The restless syndrome
Paracelsus Elena Klinik, Centre of Parkinsonism and Movement Disorders, Kassel, Germany.The Lancet Neurology (Impact Factor: 21.9). 09/2005; 4(8):465-75. DOI: 10.1016/S1474-4422(05)70139-3
The restless legs syndrome is a common disorder that encompasses an idiopathic form of genetic or unknown origin and symptomatic forms associated with many causes. Symptomatic forms occur during pregnancy and are coincident with uraemia, iron depletion, polyneuropathy, spinal disorders, and rheumatoid arthritis. For the hereditary forms, at least three gene loci, located on chromosomes 12, 14, and 9, have been traced so far. Prevalence in the general population is between 3% and 9%, increases with age, and is higher in women than in men. Treatment is needed only in the moderate to severe forms of the disorder and mostly in elderly people. Pathophysiology and treatment may be closely linked to the dopaminergic system and iron metabolism. Dopaminergic treatment with levodopa and dopamine agonists is the first choice in idiopathic restless legs syndrome, but augmentation and rebound should be monitored in long-term treatment. Various other drugs, such as opioids, gabapentin, and benzodiazepines, provide alternative treatment possibilities.
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- "After providing informed consent to participate, subjects were screened for inclusion criteria. Inclusion criteria included the existence of each of the following symptoms: (Michaud, Chabli, Lavigne, and Montplaisir, 2000) an urge to move the legs, usually accompanied or caused by uncomfortable and unpleasant sensations in the legs; (Perez-Diaz, Iranzo, Rye, and Santamaria, 2011) the urge to move or unpleasant sensations that began or worsened during periods of rest or inactivity such as lying or sitting; (Trenkwalder, Paulus, and Walters, 2005) the urge to move or the unpleasant sensations were partially or totally relieved by movement, such as walking or stretching for at least as long as the activity continued; and (Ondo and Jankovic, 1996) the urge to move or unpleasant sensations were worse in the evening or night than during the day or only occurred in the evening or night. Each included subject scored in the moderate-to-severe range on the international restless legs syndrome rating scale (IRLSRS). "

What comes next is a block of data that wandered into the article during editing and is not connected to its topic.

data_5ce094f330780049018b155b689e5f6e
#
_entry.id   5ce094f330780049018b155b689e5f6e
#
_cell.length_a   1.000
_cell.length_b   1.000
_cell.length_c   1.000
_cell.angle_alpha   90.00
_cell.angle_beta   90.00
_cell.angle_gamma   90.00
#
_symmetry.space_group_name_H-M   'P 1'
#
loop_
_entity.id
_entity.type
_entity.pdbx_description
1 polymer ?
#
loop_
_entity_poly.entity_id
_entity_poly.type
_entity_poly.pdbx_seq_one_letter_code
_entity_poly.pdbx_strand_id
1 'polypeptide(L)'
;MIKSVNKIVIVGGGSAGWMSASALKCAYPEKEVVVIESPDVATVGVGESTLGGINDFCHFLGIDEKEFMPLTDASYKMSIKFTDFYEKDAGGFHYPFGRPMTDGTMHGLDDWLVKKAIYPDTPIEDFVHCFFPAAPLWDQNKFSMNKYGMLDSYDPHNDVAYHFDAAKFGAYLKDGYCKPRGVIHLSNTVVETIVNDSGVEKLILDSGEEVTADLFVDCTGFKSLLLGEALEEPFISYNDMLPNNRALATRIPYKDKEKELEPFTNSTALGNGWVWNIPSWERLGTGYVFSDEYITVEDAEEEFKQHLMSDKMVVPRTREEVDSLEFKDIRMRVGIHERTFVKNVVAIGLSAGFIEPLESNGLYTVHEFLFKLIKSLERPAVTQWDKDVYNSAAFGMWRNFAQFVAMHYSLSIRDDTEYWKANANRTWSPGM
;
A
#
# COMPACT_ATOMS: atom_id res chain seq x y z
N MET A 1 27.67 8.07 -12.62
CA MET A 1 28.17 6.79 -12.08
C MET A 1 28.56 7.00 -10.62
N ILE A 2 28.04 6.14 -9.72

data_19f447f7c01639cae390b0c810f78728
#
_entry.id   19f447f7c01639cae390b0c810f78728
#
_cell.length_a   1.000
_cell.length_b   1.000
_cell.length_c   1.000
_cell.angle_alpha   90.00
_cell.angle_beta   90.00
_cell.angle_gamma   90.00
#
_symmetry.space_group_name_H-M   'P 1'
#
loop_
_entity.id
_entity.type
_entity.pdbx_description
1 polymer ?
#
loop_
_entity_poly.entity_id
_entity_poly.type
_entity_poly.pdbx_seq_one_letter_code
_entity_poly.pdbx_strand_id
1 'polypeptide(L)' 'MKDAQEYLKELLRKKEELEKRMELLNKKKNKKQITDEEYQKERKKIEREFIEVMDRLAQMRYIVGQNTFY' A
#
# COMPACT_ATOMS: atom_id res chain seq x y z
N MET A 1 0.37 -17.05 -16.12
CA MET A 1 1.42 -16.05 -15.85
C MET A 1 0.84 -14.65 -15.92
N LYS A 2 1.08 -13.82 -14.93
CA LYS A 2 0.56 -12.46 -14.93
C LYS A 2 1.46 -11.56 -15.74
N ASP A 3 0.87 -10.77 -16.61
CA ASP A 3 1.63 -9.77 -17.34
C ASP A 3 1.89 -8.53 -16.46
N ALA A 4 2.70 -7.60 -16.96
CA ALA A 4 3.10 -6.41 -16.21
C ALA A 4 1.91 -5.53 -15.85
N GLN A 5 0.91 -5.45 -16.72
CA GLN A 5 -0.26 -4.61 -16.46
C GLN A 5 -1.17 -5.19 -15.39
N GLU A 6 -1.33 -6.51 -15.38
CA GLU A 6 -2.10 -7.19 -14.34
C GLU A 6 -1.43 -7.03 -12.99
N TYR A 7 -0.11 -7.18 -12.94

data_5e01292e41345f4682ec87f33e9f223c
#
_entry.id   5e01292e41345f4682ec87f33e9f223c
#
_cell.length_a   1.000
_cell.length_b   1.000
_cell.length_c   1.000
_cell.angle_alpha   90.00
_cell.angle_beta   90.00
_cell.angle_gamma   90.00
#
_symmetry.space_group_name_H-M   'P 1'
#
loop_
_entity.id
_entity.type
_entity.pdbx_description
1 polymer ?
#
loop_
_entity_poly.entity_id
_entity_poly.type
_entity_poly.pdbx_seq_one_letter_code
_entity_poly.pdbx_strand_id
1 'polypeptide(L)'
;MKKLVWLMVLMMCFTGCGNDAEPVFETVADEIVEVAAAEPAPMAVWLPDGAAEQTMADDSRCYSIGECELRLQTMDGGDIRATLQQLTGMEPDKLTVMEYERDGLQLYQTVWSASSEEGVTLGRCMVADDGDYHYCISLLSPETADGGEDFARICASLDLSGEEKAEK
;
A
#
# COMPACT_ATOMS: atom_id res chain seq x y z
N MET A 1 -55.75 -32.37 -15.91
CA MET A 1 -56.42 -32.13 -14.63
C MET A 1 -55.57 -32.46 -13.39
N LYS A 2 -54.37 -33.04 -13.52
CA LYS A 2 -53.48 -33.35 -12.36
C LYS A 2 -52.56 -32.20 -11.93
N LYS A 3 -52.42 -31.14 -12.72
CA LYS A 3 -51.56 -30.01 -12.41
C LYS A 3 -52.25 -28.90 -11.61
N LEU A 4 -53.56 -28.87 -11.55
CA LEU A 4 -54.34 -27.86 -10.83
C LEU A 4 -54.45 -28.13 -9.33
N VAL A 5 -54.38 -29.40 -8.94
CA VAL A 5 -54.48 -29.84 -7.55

ABSTRACT: The purpose of this study was to determine whether the application of near infrared (NIR) light could positively modulate symptoms associated with restless legs syndrome (RLS). Twenty-one subjects with RLS were treated with NIR three times weekly for four weeks. Baseline measures of: (1) international restless legs syndrome rating scale (IRLSRS) score; (2) Semmes Weinstein monofilament (SWM) test; (3) visual analog pain scale (VAS); (4) ankle-brachial index (ABI); and (5) sonographic imaging of the popliteal and posterior tibial arteries were compared to post-treatment values. NIR (850 nm) was delivered transcutaneously at 8 J/cm(2) to four locations on each leg and the plantar surface of each foot. A pre-test-post-test one group design was employed. Baseline and post-treatment measures were compared using either a dependent t-test when data were normal or the Wilcoxon signed rank test in the absence of normality. A significant improvement in IRLSRS scores was observed. Sensation improved from less than protective in 16.6% of sites tested at the baseline to 13.4% post-intervention. There was a significant improvement in ABI scores. VAS and sonographic imaging measures other than ABI remained unchanged. The use of NIR to modulate symptoms associated with RLS was supported by the data.
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- "Bothersome tiredness was categorized (0–4) as “none”, “less than 7 days per month”, “7-14 days”, “> 14 days per month” and “daily”. We also had four questions concerning restless legs (“Urge to move the legs”, “Rest worsens the urge”, “Symptoms improve with movement”, “Symptoms worsen in the evening or night” ). Usual headache intensity, attack length, photophobia, phonophobia and migraine history duration were recorded from semi-structured nurse interviews (Table 1). "